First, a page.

I was on the fence with a 10 gal tank. On my other trailer I have a 12 gallon. The water tank is more for washing up and the occasional shower. Most of the time I almost didn't use half of it. I also carry a 5 gallon can on the cruiser and my cooking is normally bottled water.
I hadn't considered the freezing aspect. Never camped in that cold of weather. I'm leaning toward accessing from top. Ill build the box this weekend and stare at it for a while. Fortunately, I don't have to decide until the floor goes in.
 

ntsqd

technerd
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I didn't worry about freezing either. And then my wife decided that she wanted to go to Glacier Nat'l Park in late Sept. Since the camper's tank was inside I only had to consider how to keep the drain from freezing, but it made me aware of the issue. Since then we've been to the Alabama Hills several T-Day weekends. Last year there was 4" of snow on the ground in Tuttle Creek and the campground road had enough ice on it to make walking a very careful exercise. Overnight lows were into the single digits, but we were quite warm w/o the heater running constantly all night.
If you're used to tent camping then going out and about in weather like that isn't something that you'd normally consider (at least not here on the Left Coast), but with an insulated trailer to sleep in it will enlarge your camping window.

I have pondered building a traditionally shaped tear-drop trailer. I don't know that we'd ever use it, but I'd still like to build one. For an enclosure around the kitchen I'd use a CLAM 4 sided shelter. I'm tempted to build it w/o a steel frame so as to avoid the cold path. I'd build it using rigid insulating foam that was bonded together and then covered in epoxy resin & fiberglass cloth. Done right it would be strong, light, and well insulated against hot and cold.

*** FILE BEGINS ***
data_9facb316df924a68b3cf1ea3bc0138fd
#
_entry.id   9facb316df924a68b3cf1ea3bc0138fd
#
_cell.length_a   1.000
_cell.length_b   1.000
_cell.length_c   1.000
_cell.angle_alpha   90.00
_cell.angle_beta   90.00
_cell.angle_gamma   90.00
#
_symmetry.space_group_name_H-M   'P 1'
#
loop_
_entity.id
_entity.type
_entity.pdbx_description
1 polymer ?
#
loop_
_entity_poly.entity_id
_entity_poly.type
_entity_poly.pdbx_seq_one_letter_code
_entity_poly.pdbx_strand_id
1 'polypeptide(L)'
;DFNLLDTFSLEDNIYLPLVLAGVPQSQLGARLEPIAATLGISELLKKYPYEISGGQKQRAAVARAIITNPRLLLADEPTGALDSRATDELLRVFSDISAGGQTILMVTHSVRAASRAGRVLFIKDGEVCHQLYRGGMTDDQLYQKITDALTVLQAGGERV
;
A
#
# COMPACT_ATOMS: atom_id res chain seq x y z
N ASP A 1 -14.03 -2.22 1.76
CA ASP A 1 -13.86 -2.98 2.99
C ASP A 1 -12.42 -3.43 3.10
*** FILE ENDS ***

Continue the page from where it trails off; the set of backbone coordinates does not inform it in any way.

smritte

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For an enclosure around the kitchen I'd use a CLAM 4 sided shelter
^^^^
This is going to be a must. My kitchen will slide out from the side. I'll have an awning to pull out then walls if need be. If I base camp now for any length of time, I have a walled easy up I set next to my trailer.

For me tent camping and RTT camping have been fine in cold(ish) weather. My biggest issue is wind. I've been out for a week at a time in nasty weather. Doesn't really bother me. Last year I got rid of my 11.5' Lance camper. I didn't use it anymore. I mostly camp solo and the RTT on my M-100 or back of the Cruiser has been fine.

I've never built a foam wall. Have read a bit on it. Still haven't completely made up my mind on what my walls will be. Right now I have plans drawn for between 1-2 inch wall thickness. Once the platform is done then I'll make a decision. If I end up with metal walls, there will be around an inch or more of insulation. Nothing concrete yet.
 

ntsqd

technerd
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We already have the CLAM shelter, used it as a shower & toilet tent with our old camper. We have the 4 sided version: Amazon product and 4 of the sidewalls: Amazon product The entry side doesn't really accept the sidewall very well, but it can be made to work. For a kitchen enclosure I'd break out the Bernina and modify a couple of the sidewalls to connect to the trailer.

A friend bought a 6 sided version and it is big enough for his family of 4 to sleep on cots inside it. He also discovered that you can leave the sidewalls in place on the shelter all of the time.

We've had ours set up in ~50 MPH gusts, staked out of course, and it was rock steady. Barely made any noise at all.
 

smritte

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Ontario Ca
 
Didn't get much time to work on it. Got the rear lifts in place, building the front ones. Got my template for the water tank box and need to order the fill hose so I can get that mounted.


lift up.jpg